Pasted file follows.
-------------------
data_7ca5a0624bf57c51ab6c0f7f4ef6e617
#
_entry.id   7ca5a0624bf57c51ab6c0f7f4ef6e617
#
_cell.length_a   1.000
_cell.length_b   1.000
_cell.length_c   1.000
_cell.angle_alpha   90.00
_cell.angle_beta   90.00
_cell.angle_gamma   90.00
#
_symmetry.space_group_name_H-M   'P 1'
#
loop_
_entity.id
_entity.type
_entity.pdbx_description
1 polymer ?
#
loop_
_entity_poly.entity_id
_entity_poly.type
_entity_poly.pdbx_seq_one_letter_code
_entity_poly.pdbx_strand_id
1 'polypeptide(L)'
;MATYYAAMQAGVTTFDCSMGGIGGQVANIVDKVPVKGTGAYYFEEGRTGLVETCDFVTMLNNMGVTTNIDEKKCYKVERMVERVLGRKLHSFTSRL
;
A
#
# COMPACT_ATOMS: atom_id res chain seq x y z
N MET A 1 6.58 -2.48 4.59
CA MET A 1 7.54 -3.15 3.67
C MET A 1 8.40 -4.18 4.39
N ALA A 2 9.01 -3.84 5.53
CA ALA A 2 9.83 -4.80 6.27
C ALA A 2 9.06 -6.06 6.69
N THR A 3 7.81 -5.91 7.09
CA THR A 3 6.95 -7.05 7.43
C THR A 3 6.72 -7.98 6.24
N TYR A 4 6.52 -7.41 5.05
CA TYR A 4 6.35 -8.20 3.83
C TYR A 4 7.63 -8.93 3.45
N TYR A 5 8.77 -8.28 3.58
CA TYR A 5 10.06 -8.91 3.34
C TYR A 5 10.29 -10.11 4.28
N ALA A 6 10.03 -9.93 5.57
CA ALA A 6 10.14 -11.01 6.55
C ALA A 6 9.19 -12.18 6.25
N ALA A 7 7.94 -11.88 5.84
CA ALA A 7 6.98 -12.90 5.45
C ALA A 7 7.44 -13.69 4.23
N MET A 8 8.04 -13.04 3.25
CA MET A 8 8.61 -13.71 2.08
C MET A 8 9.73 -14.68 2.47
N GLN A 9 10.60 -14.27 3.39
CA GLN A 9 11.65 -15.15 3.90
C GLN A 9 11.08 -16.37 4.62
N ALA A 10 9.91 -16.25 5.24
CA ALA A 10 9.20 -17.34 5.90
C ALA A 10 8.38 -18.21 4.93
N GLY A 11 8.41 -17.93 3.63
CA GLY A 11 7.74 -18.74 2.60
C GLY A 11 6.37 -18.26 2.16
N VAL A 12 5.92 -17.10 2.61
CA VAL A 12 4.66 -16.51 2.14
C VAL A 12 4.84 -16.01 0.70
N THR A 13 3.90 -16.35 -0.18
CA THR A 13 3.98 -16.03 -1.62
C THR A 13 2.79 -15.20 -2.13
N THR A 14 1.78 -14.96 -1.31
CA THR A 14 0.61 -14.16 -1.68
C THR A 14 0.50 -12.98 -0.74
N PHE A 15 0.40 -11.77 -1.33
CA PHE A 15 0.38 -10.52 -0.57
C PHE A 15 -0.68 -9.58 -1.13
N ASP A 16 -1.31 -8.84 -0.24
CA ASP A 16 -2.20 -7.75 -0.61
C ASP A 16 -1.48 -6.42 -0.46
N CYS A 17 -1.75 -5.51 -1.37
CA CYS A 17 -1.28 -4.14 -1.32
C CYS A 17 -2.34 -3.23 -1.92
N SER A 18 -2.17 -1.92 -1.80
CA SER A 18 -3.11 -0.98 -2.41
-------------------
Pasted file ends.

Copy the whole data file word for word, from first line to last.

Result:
data_7ca5a0624bf57c51ab6c0f7f4ef6e617
#
_entry.id   7ca5a0624bf57c51ab6c0f7f4ef6e617
#
_cell.length_a   1.000
_cell.length_b   1.000
_cell.length_c   1.000
_cell.angle_alpha   90.00
_cell.angle_beta   90.00
_cell.angle_gamma   90.00
#
_symmetry.space_group_name_H-M   'P 1'
#
loop_
_entity.id
_entity.type
_entity.pdbx_description
1 polymer ?
#
loop_
_entity_poly.entity_id
_entity_poly.type
_entity_poly.pdbx_seq_one_letter_code
_entity_poly.pdbx_strand_id
1 'polypeptide(L)'
;MATYYAAMQAGVTTFDCSMGGIGGQVANIVDKVPVKGTGAYYFEEGRTGLVETCDFVTMLNNMGVTTNIDEKKCYKVERMVERVLGRKLHSFTSRL
;
A
#
# COMPACT_ATOMS: atom_id res chain seq x y z
N MET A 1 6.58 -2.48 4.59
CA MET A 1 7.54 -3.15 3.67
C MET A 1 8.40 -4.18 4.39
N ALA A 2 9.01 -3.84 5.53
CA ALA A 2 9.83 -4.80 6.27
C ALA A 2 9.06 -6.06 6.69
N THR A 3 7.81 -5.91 7.09
CA THR A 3 6.95 -7.05 7.43
C THR A 3 6.72 -7.98 6.24
N TYR A 4 6.52 -7.41 5.05
CA TYR A 4 6.35 -8.20 3.83
C TYR A 4 7.63 -8.93 3.45
N TYR A 5 8.77 -8.28 3.58
CA TYR A 5 10.06 -8.91 3.34
C TYR A 5 10.29 -10.11 4.28
N ALA A 6 10.03 -9.93 5.57
CA ALA A 6 10.14 -11.01 6.55
C ALA A 6 9.19 -12.18 6.25
N ALA A 7 7.94 -11.88 5.84
CA ALA A 7 6.98 -12.90 5.45
C ALA A 7 7.44 -13.69 4.23
N MET A 8 8.04 -13.04 3.25
CA MET A 8 8.61 -13.71 2.08
C MET A 8 9.73 -14.68 2.47
N GLN A 9 10.60 -14.27 3.39
CA GLN A 9 11.65 -15.15 3.90
C GLN A 9 11.08 -16.37 4.62
N ALA A 10 9.91 -16.25 5.24
CA ALA A 10 9.20 -17.34 5.90
C ALA A 10 8.38 -18.21 4.93
N GLY A 11 8.41 -17.93 3.63
CA GLY A 11 7.74 -18.74 2.60
C GLY A 11 6.37 -18.26 2.16
N VAL A 12 5.92 -17.10 2.61
CA VAL A 12 4.66 -16.51 2.14
C VAL A 12 4.84 -16.01 0.70
N THR A 13 3.90 -16.35 -0.18
CA THR A 13 3.98 -16.03 -1.62
C THR A 13 2.79 -15.20 -2.13
N THR A 14 1.78 -14.96 -1.31
CA THR A 14 0.61 -14.16 -1.68
C THR A 14 0.50 -12.98 -0.74
N PHE A 15 0.40 -11.77 -1.33
CA PHE A 15 0.38 -10.52 -0.57
C PHE A 15 -0.68 -9.58 -1.13
N ASP A 16 -1.31 -8.84 -0.24
CA ASP A 16 -2.20 -7.75 -0.61
C ASP A 16 -1.48 -6.42 -0.46
N CYS A 17 -1.75 -5.51 -1.37
CA CYS A 17 -1.28 -4.14 -1.32
C CYS A 17 -2.34 -3.23 -1.92
N SER A 18 -2.17 -1.92 -1.80
CA SER A 18 -3.11 -0.98 -2.41